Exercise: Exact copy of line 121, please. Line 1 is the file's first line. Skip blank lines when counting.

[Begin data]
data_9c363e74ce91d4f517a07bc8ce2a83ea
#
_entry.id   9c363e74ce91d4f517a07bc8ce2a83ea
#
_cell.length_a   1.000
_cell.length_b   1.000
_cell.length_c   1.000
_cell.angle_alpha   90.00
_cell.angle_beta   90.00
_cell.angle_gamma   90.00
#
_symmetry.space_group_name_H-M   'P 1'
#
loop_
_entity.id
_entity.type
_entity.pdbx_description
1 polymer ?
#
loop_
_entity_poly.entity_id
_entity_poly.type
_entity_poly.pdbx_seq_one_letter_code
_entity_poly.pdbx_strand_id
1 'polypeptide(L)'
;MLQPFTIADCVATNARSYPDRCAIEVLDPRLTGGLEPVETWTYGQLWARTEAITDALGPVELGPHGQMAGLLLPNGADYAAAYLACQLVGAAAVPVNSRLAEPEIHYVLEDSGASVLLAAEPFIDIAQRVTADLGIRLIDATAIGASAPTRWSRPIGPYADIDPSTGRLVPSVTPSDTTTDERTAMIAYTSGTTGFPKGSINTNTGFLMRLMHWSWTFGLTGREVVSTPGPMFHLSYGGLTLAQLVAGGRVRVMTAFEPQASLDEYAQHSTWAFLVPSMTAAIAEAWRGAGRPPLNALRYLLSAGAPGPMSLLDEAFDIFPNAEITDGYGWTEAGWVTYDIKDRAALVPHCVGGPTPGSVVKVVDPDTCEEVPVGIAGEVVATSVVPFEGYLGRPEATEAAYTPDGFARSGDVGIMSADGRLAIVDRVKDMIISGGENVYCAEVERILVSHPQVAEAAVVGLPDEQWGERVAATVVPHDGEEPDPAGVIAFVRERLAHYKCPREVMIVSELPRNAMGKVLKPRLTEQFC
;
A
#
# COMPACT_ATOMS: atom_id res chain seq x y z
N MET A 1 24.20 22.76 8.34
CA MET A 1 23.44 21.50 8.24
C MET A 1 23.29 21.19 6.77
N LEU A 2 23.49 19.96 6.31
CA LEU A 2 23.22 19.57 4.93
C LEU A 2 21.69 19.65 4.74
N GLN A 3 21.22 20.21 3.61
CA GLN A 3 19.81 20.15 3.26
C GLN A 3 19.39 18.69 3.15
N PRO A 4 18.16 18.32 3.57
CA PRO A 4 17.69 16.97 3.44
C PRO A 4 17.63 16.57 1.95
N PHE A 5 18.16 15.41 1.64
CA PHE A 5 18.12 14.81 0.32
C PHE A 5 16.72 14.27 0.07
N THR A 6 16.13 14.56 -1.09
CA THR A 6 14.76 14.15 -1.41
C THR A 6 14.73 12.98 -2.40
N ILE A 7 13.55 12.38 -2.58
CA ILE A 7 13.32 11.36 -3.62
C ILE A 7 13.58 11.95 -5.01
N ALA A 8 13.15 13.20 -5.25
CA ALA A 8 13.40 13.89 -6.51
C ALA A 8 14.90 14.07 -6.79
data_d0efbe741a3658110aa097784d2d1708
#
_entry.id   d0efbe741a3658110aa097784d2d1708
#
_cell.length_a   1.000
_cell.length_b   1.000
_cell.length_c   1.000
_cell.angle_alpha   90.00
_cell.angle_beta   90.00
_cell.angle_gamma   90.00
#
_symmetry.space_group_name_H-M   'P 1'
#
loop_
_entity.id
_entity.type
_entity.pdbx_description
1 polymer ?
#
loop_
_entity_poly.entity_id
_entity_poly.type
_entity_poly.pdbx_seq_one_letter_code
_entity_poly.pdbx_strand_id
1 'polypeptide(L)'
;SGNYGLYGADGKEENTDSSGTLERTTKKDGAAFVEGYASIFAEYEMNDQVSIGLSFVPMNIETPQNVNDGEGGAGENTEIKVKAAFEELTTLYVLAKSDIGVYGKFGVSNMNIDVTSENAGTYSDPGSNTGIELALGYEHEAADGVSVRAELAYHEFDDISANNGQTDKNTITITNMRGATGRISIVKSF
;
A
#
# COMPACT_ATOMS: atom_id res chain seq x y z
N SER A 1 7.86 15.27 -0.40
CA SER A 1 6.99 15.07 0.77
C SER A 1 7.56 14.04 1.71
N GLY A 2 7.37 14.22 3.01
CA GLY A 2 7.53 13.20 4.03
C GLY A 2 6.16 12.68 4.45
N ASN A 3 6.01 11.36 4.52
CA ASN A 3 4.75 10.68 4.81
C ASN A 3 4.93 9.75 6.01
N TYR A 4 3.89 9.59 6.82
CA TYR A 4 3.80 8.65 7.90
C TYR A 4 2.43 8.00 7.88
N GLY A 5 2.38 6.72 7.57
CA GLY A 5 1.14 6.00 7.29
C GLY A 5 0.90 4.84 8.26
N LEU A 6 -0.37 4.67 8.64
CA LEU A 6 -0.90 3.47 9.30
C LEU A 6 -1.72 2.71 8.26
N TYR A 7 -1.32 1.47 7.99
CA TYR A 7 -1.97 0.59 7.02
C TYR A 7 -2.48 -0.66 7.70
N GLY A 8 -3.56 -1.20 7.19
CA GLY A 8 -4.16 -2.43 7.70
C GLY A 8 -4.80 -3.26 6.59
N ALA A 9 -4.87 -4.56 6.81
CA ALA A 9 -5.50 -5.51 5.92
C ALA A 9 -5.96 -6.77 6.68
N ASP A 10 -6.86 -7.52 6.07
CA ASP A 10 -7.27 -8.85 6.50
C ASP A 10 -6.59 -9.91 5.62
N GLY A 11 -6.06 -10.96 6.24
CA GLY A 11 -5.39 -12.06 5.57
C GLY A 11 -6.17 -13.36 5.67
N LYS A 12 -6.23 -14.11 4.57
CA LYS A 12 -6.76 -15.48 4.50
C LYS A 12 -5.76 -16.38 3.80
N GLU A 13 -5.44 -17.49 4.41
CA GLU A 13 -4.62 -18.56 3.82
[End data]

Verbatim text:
N GLU A 13 -5.44 -17.49 4.41